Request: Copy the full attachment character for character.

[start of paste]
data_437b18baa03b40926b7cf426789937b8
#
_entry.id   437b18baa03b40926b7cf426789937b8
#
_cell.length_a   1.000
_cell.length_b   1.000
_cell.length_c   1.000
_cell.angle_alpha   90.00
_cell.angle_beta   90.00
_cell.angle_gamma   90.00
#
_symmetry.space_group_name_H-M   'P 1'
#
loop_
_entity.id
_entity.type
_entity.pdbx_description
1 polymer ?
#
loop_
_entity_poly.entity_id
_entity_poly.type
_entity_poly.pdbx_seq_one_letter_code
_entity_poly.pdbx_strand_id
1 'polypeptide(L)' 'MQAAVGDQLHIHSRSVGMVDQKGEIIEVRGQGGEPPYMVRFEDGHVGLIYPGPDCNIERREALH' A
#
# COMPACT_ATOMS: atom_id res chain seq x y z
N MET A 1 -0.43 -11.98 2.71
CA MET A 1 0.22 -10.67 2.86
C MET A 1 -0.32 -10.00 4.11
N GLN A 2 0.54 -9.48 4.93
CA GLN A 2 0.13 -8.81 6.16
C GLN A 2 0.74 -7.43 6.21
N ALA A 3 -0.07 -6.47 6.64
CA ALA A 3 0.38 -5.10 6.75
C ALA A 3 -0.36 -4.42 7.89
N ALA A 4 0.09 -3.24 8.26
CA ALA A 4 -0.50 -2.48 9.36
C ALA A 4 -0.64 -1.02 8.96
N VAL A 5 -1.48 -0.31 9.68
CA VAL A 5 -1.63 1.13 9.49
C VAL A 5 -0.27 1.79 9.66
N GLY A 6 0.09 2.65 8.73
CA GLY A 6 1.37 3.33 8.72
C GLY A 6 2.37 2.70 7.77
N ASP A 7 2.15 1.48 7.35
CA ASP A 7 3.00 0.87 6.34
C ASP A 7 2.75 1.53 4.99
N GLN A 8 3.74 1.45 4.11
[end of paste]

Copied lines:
data_437b18baa03b40926b7cf426789937b8
#
_entry.id   437b18baa03b40926b7cf426789937b8
#
_cell.length_a   1.000
_cell.length_b   1.000
_cell.length_c   1.000
_cell.angle_alpha   90.00
_cell.angle_beta   90.00
_cell.angle_gamma   90.00
#
_symmetry.space_group_name_H-M   'P 1'
#
loop_
_entity.id
_entity.type
_entity.pdbx_description
1 polymer ?
#
loop_
_entity_poly.entity_id
_entity_poly.type
_entity_poly.pdbx_seq_one_letter_code
_entity_poly.pdbx_strand_id
1 'polypeptide(L)' 'MQAAVGDQLHIHSRSVGMVDQKGEIIEVRGQGGEPPYMVRFEDGHVGLIYPGPDCNIERREALH' A
#
# COMPACT_ATOMS: atom_id res chain seq x y z
N MET A 1 -0.43 -11.98 2.71
CA MET A 1 0.22 -10.67 2.86
C MET A 1 -0.32 -10.00 4.11
N GLN A 2 0.54 -9.48 4.93
CA GLN A 2 0.13 -8.81 6.16
C GLN A 2 0.74 -7.43 6.21
N ALA A 3 -0.07 -6.47 6.64
CA ALA A 3 0.38 -5.10 6.75
C ALA A 3 -0.36 -4.42 7.89
N ALA A 4 0.09 -3.24 8.26
CA ALA A 4 -0.50 -2.48 9.36
C ALA A 4 -0.64 -1.02 8.96
N VAL A 5 -1.48 -0.31 9.68
CA VAL A 5 -1.63 1.13 9.49
C VAL A 5 -0.27 1.79 9.66
N GLY A 6 0.09 2.65 8.73
CA GLY A 6 1.37 3.33 8.72
C GLY A 6 2.37 2.70 7.77
N ASP A 7 2.15 1.48 7.35
CA ASP A 7 3.00 0.87 6.34
C ASP A 7 2.75 1.53 4.99
N GLN A 8 3.74 1.45 4.11